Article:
Written by Neil Fisher, videographer, Vancouver Aquarium

If someone were to offer you a trip to Canada’s Arctic in the middle of the summer, what would you say? Hopefully, you’d say “yes” in an instant as it’s a beautiful place. However, what if the same opportunity was offered again, but this time in February? You would travel by snowmobile from Gjoa Haven, cross the frozen Queen Maud Gulf and continue on to tiny Hat Island. That would mean overnighting on the frozen sea ice for upwards of six days. And you would have one more detail to consider: according to Environment Canada, the average temperature in Gjoa Haven for February is -40°c. During last week’s blizzard it reached -60°C with wind chill.

Despite the Hoth-like similarities, and how crazy it sounds, this is what my dreams are made of. Howling winds and blowing snow, sweeping across a frozen landscape – how could anyone say “no” to such an amazing opportunity? Are you interested yet?

To give you some understanding of why such an opportunity appeals to me, here’s the Coles Notes version of my background: I’ve worked at the Vancouver Aquarium for 12 years in various departments, from IT to marine mammal training.

Motion picture and photography began as a hobby and quickly evolved into a passion.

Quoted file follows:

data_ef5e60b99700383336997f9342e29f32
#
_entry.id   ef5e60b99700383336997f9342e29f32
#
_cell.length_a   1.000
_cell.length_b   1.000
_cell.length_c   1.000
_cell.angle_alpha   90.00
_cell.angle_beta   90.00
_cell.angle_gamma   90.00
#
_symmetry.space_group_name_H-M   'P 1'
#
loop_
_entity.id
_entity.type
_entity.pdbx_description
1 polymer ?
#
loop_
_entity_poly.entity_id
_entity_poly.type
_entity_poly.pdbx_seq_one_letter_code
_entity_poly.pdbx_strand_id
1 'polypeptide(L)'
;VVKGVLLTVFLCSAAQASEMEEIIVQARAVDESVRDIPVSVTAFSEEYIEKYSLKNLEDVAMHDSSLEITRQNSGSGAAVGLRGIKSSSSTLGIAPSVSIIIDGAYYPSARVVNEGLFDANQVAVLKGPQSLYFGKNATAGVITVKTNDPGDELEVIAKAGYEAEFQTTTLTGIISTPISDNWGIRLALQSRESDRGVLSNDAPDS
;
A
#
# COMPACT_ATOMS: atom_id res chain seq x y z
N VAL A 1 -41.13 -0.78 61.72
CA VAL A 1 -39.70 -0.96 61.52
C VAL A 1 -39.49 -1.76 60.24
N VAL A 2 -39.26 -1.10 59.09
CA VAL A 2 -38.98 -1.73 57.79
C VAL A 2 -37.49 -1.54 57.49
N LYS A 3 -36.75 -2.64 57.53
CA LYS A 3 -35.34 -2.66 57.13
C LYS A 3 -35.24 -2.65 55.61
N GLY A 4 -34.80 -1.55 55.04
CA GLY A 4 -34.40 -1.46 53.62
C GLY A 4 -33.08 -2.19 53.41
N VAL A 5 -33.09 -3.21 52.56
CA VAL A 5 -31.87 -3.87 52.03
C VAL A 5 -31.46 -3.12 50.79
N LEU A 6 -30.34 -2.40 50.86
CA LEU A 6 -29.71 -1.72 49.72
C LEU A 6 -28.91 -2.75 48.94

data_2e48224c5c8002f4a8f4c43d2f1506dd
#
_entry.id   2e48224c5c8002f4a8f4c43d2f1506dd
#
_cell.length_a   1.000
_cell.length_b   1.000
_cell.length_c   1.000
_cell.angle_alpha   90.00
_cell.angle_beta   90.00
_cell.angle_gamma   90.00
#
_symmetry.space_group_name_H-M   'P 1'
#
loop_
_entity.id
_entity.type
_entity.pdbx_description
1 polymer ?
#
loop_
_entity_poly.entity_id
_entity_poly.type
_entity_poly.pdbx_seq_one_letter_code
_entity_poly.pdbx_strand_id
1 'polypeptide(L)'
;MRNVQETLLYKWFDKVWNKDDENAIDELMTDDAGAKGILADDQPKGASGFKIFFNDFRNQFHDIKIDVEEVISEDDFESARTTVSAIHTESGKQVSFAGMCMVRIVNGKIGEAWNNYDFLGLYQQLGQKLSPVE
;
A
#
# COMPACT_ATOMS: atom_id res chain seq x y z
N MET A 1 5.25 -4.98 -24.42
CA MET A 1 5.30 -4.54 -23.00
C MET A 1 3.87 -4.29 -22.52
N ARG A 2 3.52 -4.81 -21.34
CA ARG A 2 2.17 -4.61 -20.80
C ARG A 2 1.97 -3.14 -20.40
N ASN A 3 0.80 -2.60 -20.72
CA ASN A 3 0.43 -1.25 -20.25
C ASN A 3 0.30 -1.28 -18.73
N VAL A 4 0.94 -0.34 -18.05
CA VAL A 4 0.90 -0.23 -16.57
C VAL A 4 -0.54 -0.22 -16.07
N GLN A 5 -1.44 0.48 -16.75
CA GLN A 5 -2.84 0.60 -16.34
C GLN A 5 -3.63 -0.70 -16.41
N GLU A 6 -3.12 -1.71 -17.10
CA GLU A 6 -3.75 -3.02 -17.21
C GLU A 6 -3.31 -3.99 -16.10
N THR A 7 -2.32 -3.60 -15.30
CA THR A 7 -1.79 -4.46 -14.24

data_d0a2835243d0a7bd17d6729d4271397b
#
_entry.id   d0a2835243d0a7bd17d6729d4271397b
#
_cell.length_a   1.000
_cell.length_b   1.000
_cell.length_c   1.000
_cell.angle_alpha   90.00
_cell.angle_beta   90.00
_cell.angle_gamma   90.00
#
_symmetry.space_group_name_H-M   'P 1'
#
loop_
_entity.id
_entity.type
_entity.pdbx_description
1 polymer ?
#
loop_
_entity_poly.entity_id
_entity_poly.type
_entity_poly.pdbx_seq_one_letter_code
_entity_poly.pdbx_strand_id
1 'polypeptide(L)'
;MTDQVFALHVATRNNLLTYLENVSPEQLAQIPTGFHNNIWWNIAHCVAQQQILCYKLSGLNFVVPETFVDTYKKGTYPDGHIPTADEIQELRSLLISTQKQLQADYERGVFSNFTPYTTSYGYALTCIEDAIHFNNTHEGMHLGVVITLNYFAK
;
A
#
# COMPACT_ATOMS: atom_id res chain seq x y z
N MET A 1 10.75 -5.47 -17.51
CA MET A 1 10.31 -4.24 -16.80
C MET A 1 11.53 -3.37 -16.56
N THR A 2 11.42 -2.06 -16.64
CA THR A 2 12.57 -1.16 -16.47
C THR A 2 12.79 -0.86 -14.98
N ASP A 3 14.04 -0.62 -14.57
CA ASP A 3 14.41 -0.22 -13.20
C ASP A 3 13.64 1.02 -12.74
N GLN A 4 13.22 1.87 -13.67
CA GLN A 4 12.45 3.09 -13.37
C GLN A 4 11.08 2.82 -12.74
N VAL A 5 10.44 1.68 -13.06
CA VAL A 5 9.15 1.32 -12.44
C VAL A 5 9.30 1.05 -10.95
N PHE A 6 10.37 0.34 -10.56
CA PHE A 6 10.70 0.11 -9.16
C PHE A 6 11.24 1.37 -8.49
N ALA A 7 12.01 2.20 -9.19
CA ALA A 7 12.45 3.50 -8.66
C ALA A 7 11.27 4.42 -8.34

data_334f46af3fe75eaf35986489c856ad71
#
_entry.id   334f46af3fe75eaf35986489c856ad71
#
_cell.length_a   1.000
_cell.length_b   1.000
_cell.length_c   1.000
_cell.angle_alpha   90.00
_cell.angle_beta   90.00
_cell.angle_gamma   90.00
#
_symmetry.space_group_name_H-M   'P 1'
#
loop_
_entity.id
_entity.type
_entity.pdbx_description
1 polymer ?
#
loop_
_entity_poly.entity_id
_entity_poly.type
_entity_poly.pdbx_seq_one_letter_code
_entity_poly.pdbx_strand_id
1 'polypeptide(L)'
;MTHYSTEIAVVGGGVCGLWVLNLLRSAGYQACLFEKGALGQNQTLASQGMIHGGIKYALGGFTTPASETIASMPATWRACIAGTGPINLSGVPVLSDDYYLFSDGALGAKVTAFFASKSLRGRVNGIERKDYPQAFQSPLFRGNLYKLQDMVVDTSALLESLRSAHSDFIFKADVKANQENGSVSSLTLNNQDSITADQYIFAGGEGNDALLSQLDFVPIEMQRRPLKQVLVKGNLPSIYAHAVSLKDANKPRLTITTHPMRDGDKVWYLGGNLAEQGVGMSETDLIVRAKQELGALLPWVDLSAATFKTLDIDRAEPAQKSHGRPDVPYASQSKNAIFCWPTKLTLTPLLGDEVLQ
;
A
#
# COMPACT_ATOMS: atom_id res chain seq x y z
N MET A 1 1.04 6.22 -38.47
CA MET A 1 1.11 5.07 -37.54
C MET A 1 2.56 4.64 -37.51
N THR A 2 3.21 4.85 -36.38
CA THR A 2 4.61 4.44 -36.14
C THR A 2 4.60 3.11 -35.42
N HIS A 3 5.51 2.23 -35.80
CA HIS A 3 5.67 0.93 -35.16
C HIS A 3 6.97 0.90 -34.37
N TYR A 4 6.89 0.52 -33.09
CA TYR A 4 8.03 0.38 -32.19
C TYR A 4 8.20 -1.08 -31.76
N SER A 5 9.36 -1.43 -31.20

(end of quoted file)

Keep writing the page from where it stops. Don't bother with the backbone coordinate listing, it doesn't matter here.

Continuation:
Now, it’s my career. My personal time is often spent photographing the rare and disappearing species of British Columbia in hopes of raising awareness. When you combine my hands-on beluga training experience with my drive to document untold stories, it shouldn’t be too difficult to see why a February trip north is so appealing to me.

I was fortunate enough to visit the Arctic in the summer of 2012 and like then, I’ll be sharing what I encounter while travelling across the region over the next few weeks – though it might be difficult to find an internet connection on the frozen sea. With any luck, my frozen fingers will bang out a bunch of blog posts and snap a few hundred photos, so check back over the next few weeks for some more frigid ramblings.

Two Aquarium staffers – Eric Solomon, director of Arctic Programs, and Neil Fisher, videographer and photographer, are accompanying scientists from Fisheries and Oceans Canada (DFO) and the Canadian Rangers on a unique data-gathering initiative known as the Canadian Rangers Ocean Watch program (CROW). The group is traveling to various areas in the Arctic, and plan to share updates throughout their journey.

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